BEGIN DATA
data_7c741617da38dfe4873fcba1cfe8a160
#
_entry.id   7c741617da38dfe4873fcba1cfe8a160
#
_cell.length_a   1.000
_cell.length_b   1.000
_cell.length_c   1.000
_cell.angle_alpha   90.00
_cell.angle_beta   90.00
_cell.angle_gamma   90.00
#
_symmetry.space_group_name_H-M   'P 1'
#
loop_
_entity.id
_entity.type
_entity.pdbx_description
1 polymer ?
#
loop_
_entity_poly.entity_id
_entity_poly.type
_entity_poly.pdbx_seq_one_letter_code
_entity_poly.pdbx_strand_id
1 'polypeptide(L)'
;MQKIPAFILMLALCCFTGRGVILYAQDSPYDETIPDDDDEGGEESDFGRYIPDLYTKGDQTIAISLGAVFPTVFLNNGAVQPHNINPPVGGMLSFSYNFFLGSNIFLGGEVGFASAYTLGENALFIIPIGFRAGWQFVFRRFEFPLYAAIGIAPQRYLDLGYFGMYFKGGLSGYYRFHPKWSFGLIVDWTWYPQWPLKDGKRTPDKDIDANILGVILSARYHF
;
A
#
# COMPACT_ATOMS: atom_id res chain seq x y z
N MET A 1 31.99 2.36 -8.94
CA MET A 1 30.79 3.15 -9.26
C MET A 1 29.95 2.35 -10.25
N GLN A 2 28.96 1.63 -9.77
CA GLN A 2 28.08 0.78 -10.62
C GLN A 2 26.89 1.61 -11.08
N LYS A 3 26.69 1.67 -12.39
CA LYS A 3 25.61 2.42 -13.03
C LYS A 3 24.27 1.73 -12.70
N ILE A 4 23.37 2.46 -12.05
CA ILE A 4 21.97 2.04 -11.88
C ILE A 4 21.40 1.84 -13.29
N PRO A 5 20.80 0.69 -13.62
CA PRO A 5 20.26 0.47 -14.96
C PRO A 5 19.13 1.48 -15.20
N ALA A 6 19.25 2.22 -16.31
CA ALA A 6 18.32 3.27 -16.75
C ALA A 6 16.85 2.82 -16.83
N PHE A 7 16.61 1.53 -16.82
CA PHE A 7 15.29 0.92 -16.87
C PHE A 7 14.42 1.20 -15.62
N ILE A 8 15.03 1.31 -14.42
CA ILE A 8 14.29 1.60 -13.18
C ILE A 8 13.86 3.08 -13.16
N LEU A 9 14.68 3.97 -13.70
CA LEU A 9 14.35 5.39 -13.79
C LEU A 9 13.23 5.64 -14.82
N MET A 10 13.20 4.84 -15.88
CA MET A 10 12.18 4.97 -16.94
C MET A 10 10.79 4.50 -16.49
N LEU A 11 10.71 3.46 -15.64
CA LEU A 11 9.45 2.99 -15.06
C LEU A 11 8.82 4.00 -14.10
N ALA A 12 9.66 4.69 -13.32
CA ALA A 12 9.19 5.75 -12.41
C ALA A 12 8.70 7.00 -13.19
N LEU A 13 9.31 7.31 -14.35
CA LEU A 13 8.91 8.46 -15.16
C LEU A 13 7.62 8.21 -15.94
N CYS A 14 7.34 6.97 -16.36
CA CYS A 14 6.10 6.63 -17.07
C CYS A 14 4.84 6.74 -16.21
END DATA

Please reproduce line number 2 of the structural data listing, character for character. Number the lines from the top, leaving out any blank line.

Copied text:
#